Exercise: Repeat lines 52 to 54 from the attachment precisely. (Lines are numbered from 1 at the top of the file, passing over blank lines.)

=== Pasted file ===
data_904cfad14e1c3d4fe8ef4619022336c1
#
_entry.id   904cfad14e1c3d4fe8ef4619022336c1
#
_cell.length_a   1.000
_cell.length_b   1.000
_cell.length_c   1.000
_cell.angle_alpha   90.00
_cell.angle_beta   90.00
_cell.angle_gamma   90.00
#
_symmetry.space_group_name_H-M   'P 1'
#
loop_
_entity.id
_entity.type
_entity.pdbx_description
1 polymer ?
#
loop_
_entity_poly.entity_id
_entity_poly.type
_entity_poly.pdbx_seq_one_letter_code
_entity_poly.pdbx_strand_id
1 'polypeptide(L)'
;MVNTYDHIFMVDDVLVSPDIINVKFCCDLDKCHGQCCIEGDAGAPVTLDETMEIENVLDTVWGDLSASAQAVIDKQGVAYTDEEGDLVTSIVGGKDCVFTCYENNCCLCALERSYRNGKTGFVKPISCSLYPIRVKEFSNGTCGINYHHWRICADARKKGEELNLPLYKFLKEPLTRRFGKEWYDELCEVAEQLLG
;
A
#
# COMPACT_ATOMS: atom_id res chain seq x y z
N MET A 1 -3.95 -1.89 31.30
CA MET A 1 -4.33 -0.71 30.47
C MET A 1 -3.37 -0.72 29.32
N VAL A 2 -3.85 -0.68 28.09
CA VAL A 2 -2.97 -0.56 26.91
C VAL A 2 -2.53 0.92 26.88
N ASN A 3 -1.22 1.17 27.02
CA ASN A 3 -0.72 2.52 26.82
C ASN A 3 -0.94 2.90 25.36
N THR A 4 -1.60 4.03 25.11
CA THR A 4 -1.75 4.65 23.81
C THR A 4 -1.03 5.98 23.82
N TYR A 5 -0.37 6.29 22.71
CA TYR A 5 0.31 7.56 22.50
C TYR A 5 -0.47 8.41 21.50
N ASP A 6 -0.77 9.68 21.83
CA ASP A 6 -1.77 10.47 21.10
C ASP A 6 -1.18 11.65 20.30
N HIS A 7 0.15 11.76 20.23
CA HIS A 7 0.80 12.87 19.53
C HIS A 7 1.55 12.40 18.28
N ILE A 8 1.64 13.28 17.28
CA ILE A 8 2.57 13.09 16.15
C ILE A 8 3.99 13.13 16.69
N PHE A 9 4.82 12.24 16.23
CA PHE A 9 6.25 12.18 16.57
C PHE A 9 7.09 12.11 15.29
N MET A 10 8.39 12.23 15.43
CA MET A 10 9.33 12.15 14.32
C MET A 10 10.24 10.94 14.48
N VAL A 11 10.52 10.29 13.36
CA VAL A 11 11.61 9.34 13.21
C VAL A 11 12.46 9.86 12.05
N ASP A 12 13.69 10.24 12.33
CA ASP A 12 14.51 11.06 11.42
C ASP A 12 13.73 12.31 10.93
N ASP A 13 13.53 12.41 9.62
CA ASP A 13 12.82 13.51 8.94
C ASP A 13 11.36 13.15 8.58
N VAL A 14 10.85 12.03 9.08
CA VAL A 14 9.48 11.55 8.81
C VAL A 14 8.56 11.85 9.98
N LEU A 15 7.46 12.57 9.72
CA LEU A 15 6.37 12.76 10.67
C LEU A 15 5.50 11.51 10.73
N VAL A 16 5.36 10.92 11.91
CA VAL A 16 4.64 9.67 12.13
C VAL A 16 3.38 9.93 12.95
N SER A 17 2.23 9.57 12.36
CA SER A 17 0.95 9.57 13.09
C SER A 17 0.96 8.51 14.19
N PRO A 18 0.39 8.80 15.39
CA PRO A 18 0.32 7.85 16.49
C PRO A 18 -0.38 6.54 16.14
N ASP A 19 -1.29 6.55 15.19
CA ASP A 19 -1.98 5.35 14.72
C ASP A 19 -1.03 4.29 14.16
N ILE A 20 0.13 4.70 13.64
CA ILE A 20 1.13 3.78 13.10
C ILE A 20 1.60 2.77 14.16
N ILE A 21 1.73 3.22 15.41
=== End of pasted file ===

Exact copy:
N ILE A 8 1.64 13.28 17.28
CA ILE A 8 2.57 13.09 16.15
C ILE A 8 3.99 13.13 16.69